TomTom (Amsterdam, Netherlands), the Dutch technology company known for personal navigation devices (PNDs) used by car and truck drivers, cut its 2011 outlook for the second time on Monday citing weak electronics markets.
TomTom, which competes in the PND market with Garmin (Olathe, Kan.) and in the commercial digital map market with Google (Mountain View, Calif.) and Navteq (Chicago, Ill.) has been struggling to cope in an ever-tougher market.
As more consumers use free or cheap navigation software on their smartphones and turn increasingly to newer gadgets including tablet computers, TomTom has seen its sales hit. It had already lowered its full-year revenue guidance in April.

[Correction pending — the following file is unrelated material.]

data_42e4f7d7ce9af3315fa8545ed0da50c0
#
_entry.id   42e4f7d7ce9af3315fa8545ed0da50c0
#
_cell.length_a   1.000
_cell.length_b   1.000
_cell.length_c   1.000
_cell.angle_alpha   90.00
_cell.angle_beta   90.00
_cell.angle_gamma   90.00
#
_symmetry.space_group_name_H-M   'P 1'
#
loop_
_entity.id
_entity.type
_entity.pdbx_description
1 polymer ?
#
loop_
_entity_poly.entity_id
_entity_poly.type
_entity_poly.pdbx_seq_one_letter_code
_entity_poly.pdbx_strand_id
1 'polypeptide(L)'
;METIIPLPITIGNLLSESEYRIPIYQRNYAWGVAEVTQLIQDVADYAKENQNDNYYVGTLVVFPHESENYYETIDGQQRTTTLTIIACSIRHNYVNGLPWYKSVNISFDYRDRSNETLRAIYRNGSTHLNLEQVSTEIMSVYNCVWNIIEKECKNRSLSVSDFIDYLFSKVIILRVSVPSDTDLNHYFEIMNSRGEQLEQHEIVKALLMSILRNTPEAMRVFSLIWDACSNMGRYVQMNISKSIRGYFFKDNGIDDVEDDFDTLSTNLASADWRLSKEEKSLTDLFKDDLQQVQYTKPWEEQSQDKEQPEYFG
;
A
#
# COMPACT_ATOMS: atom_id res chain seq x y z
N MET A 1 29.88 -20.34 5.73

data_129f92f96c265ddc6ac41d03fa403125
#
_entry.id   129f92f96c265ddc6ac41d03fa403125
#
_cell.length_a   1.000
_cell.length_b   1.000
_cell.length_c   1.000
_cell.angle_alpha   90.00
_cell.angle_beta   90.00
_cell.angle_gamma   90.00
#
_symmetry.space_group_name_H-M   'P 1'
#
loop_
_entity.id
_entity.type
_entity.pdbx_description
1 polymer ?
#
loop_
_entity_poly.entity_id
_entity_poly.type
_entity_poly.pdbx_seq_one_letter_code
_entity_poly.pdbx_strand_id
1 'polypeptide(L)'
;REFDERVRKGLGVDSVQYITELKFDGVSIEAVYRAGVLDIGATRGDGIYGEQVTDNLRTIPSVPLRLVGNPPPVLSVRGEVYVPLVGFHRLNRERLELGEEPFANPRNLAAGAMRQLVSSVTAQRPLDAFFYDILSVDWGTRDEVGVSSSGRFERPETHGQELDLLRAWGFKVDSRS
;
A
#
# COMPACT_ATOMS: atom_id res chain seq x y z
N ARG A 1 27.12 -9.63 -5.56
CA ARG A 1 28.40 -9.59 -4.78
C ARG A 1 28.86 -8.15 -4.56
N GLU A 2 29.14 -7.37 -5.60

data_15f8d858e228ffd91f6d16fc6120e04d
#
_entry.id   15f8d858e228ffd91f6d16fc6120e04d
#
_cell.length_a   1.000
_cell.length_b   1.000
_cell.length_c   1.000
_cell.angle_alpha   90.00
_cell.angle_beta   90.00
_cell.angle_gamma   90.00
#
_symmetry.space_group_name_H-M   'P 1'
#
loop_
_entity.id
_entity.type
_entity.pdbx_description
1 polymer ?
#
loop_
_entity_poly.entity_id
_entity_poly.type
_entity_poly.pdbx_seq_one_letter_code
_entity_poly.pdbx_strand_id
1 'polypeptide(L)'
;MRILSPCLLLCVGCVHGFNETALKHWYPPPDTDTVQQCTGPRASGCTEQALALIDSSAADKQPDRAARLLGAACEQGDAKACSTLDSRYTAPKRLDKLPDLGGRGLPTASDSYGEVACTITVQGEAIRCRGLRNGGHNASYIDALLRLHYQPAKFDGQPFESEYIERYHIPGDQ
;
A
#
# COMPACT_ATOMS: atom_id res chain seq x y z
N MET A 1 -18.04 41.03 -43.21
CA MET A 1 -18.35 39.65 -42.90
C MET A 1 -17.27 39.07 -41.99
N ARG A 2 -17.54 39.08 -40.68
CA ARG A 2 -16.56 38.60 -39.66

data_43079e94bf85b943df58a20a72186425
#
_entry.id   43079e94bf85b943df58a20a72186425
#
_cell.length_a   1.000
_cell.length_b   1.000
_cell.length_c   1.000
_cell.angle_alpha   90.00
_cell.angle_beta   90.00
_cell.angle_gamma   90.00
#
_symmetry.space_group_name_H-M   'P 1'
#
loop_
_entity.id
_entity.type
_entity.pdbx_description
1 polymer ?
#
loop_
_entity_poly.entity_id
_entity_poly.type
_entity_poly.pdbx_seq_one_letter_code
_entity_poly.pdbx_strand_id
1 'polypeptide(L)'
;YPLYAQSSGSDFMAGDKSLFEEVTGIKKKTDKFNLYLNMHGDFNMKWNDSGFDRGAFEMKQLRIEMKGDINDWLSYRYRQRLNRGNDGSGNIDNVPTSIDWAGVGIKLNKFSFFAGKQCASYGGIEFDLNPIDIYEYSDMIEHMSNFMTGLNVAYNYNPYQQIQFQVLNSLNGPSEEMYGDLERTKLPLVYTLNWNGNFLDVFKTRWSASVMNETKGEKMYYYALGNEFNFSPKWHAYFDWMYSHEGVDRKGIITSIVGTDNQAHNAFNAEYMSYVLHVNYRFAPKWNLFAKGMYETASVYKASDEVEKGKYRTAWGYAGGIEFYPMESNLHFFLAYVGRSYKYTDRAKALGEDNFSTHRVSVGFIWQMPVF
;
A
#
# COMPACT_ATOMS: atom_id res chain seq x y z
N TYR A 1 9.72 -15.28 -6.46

In a statement after the market close on Monday, the company revised its guidance again, cutting its full-year revenue expectations to between $1.75 billion and $1.82 billion from its previous forecast range of $2.04 billion to $2.11 billion.
Whereas in April it had stuck with its 2011 earnings-per-share guidance, on Monday it revised this to a range of $0.35 and $0.42 from $0.67.
Second-quarter revenue was expected to be between $428 and $442 million, TomTom said. It posted $517 million in revenue in the second quarter of 2010.
TomTom warned that the North American PND market was experiencing a faster rate of decline than earlier in the year and said it expected it to be down by about 30 % for the year.
(Reporting by Greg Roumeliotis; Editing by David Holmes)